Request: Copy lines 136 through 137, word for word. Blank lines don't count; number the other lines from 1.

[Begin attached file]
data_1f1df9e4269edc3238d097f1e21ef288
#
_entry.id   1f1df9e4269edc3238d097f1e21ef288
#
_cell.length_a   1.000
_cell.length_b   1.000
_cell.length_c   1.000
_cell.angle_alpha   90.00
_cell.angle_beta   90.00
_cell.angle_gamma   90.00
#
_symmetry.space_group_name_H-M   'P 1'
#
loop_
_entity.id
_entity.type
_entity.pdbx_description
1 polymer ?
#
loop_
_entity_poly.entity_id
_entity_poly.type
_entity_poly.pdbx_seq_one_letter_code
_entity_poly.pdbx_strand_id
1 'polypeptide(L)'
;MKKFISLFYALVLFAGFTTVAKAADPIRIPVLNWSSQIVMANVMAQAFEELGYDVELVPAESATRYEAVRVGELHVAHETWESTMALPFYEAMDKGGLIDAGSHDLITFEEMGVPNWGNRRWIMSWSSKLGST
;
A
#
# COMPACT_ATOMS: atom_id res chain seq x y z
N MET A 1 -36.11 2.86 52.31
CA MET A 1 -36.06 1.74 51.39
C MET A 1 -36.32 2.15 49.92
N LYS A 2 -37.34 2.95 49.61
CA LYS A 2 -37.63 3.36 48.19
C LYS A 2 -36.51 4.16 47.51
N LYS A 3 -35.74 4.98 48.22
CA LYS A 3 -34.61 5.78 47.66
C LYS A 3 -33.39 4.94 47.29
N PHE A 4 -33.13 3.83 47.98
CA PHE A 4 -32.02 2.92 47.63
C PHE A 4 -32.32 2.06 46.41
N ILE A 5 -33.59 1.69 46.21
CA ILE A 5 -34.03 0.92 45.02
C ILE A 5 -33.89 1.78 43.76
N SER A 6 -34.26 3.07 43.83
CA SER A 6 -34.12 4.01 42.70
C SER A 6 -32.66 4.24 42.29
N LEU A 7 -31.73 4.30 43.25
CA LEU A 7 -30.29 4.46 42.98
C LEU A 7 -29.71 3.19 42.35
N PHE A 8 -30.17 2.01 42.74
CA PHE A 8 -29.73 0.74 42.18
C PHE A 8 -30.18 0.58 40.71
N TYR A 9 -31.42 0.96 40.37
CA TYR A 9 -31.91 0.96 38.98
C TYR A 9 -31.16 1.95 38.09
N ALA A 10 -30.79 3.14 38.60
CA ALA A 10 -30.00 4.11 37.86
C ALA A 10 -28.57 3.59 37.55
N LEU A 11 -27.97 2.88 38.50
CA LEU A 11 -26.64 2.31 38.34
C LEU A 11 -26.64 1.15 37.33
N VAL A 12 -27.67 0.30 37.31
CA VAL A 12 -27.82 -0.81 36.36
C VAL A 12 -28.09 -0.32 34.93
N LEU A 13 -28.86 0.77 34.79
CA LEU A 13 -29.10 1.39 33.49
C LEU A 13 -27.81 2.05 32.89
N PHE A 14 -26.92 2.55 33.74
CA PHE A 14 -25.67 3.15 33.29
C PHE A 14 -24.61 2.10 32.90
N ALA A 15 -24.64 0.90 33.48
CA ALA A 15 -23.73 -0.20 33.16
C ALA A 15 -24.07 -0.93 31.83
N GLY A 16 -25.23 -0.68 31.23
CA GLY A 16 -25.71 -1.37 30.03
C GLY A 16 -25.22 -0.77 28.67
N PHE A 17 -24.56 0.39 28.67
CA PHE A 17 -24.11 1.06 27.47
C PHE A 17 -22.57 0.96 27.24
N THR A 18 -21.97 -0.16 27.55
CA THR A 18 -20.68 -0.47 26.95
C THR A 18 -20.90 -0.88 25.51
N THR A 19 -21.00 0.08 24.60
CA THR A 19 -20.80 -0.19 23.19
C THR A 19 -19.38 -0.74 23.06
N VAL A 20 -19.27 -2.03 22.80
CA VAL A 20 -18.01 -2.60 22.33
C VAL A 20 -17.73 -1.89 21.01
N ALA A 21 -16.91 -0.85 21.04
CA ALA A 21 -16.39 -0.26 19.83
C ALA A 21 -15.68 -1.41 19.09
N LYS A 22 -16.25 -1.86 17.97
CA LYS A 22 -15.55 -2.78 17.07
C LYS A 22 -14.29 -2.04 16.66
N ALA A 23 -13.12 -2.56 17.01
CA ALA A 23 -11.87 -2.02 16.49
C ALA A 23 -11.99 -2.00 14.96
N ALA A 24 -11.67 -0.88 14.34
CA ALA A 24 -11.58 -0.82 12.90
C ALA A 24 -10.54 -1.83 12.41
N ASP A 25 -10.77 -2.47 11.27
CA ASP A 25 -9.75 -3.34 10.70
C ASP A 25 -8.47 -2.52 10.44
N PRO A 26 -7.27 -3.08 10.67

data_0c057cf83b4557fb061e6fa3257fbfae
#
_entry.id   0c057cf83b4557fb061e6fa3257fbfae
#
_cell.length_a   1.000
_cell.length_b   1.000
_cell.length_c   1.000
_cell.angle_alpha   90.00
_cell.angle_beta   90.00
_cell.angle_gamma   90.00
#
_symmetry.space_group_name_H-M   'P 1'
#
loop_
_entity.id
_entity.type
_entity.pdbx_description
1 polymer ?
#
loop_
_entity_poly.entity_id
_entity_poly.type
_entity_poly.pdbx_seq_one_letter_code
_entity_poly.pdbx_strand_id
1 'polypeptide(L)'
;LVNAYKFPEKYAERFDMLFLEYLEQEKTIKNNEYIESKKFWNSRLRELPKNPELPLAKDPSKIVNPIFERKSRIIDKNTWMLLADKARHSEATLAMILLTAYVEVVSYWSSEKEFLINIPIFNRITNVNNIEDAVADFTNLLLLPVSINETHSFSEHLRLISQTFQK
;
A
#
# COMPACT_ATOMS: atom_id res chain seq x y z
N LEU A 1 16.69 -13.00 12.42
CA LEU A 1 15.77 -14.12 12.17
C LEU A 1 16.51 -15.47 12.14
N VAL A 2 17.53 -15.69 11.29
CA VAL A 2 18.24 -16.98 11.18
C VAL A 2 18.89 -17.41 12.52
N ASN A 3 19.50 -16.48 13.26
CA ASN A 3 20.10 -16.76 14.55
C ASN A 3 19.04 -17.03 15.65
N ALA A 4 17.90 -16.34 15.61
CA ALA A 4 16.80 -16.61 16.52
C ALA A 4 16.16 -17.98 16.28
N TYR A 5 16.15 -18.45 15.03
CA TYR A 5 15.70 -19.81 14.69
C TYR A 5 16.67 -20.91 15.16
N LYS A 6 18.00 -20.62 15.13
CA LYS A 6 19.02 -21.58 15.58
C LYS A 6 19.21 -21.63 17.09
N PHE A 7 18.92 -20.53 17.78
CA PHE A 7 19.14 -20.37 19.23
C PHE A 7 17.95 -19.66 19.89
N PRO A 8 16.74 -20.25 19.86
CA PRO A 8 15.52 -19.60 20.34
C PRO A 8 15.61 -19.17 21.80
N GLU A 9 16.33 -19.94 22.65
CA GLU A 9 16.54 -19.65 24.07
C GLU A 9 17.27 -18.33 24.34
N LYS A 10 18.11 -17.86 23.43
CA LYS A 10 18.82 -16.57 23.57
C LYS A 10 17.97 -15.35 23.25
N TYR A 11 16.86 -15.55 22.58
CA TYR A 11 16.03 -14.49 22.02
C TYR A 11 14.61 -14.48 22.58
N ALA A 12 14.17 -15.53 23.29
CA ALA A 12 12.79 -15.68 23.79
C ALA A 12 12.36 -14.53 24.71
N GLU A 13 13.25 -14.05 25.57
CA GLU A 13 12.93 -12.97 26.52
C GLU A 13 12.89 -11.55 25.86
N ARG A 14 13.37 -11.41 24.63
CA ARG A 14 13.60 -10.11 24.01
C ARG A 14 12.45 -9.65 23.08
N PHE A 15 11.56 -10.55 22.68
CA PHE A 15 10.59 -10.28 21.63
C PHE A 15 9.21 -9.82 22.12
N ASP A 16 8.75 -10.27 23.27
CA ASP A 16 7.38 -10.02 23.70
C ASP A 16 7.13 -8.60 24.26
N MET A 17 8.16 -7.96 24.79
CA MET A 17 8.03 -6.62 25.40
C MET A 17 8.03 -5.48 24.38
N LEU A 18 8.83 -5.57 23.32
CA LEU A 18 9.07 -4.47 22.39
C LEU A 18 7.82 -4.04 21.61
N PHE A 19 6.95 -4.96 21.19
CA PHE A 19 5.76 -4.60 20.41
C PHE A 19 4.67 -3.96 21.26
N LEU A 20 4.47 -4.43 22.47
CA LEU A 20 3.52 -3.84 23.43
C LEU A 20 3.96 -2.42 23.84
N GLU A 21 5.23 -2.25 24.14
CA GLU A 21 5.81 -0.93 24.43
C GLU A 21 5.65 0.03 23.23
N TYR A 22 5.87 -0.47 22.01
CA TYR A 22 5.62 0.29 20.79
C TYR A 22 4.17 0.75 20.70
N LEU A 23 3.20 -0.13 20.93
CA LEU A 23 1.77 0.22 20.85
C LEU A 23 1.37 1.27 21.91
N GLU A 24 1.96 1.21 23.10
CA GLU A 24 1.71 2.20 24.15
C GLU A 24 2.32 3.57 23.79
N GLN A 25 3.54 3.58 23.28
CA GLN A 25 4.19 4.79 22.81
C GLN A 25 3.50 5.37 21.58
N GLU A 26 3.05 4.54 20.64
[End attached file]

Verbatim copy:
# COMPACT_ATOMS: atom_id res chain seq x y z
N LEU A 1 16.69 -13.00 12.42